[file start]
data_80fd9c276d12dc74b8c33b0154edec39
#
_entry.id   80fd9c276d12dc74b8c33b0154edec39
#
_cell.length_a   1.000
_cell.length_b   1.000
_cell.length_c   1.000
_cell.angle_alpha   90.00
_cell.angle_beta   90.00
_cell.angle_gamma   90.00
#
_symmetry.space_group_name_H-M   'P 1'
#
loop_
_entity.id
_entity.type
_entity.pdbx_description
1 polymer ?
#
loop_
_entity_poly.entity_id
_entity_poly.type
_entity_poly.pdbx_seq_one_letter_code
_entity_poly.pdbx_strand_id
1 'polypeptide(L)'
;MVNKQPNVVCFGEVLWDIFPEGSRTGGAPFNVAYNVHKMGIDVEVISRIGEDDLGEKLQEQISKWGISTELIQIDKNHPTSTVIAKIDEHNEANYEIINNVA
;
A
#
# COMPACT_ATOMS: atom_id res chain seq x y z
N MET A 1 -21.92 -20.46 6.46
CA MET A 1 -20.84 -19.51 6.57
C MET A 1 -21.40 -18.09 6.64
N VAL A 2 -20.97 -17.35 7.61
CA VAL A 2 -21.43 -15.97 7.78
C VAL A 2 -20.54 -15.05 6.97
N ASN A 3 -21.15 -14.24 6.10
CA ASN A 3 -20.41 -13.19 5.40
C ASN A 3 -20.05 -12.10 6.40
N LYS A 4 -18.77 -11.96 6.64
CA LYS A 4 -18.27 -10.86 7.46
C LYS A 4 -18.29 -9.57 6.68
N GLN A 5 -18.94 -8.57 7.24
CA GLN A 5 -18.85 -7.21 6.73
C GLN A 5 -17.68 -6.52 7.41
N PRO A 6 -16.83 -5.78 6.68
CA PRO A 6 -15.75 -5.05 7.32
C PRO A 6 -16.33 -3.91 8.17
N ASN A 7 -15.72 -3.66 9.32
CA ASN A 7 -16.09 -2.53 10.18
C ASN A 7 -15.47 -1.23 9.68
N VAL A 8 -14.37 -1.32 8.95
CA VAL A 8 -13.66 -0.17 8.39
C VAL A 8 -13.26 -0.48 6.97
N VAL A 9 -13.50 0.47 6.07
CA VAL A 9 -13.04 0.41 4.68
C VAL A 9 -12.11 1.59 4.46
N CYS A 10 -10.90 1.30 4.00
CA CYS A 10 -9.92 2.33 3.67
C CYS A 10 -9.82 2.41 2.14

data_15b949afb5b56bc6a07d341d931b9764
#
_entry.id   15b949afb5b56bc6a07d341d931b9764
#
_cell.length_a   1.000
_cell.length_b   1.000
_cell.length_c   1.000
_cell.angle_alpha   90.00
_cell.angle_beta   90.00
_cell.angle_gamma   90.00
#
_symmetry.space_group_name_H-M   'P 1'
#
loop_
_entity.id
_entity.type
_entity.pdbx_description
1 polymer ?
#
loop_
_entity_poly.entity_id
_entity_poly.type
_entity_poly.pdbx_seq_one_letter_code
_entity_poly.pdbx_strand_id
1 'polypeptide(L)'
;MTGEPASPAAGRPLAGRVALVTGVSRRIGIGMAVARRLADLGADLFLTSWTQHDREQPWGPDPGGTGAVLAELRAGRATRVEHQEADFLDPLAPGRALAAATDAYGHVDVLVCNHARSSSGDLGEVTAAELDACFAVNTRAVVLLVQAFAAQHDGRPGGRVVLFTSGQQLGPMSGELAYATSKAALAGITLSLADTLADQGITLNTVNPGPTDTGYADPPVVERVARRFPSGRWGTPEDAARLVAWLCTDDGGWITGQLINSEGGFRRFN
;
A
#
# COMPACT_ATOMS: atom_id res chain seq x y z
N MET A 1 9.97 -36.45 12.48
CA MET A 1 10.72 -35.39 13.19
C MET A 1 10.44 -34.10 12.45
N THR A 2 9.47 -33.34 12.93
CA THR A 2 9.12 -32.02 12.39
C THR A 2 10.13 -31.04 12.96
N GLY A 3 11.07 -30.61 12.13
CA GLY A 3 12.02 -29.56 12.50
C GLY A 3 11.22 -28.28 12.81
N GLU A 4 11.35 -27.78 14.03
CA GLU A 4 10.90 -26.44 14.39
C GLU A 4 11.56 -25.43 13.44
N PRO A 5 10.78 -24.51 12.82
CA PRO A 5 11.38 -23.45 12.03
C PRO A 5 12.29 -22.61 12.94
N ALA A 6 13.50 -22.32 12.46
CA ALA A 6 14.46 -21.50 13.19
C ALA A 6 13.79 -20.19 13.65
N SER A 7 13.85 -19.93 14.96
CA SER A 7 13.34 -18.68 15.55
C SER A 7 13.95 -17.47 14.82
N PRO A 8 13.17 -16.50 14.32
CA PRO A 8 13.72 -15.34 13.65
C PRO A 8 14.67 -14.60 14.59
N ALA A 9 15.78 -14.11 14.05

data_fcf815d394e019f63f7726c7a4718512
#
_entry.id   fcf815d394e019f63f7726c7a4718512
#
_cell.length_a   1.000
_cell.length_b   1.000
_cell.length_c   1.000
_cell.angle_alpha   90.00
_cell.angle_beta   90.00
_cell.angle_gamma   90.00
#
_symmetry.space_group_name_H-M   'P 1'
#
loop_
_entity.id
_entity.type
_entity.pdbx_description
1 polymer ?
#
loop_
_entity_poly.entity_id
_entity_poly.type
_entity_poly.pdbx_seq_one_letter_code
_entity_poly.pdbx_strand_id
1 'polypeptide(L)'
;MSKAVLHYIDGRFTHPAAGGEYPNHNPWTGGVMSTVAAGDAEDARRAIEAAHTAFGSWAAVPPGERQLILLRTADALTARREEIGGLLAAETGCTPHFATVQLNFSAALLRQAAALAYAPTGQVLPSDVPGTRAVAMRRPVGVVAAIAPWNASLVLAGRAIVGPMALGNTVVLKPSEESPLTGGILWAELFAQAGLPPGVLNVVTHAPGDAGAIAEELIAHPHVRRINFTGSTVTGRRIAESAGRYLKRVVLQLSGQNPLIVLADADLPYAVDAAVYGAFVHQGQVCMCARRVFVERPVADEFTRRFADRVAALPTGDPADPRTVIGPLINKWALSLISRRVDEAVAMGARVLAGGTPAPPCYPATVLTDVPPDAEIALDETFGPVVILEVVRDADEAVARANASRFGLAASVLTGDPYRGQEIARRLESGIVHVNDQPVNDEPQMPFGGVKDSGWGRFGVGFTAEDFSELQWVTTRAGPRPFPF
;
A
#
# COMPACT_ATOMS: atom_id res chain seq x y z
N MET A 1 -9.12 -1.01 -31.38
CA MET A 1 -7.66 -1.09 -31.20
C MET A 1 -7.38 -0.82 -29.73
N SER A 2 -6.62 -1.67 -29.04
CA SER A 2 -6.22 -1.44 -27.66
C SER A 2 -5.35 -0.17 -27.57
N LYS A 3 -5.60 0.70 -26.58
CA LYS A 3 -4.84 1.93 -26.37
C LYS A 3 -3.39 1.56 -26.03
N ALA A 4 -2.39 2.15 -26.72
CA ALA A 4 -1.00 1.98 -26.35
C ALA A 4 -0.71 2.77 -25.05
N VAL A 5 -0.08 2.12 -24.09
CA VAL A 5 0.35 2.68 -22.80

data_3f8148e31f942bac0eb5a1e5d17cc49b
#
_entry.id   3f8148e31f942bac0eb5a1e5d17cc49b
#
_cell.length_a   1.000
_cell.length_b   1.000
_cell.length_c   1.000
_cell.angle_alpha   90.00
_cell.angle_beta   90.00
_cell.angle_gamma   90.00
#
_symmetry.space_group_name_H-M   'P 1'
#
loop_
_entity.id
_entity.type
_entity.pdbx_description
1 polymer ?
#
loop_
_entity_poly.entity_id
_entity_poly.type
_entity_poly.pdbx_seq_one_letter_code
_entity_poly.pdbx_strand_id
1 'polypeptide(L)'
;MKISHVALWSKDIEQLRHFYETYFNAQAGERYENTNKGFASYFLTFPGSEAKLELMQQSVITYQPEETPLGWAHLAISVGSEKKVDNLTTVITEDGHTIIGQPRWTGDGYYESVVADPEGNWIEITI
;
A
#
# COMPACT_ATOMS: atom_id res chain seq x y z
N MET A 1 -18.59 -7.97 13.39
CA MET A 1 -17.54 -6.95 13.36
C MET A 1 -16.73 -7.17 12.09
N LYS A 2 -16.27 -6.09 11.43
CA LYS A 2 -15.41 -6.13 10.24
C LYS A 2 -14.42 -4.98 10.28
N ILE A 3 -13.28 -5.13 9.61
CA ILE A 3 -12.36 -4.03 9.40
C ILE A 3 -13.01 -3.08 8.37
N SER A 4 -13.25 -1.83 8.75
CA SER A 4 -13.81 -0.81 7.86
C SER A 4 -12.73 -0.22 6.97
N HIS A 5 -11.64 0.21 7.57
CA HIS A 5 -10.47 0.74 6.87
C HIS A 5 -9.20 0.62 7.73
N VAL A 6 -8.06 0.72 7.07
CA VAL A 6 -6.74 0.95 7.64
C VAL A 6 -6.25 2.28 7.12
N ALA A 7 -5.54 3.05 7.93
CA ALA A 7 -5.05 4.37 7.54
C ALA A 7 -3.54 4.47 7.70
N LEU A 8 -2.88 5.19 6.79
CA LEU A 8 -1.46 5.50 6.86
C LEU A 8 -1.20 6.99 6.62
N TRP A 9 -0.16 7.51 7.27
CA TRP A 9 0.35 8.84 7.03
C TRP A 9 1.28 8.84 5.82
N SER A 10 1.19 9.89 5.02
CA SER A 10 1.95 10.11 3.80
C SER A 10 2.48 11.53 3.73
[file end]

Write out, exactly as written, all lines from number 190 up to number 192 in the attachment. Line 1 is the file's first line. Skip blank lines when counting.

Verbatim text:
N MET A 1 -18.59 -7.97 13.39
CA MET A 1 -17.54 -6.95 13.36
C MET A 1 -16.73 -7.17 12.09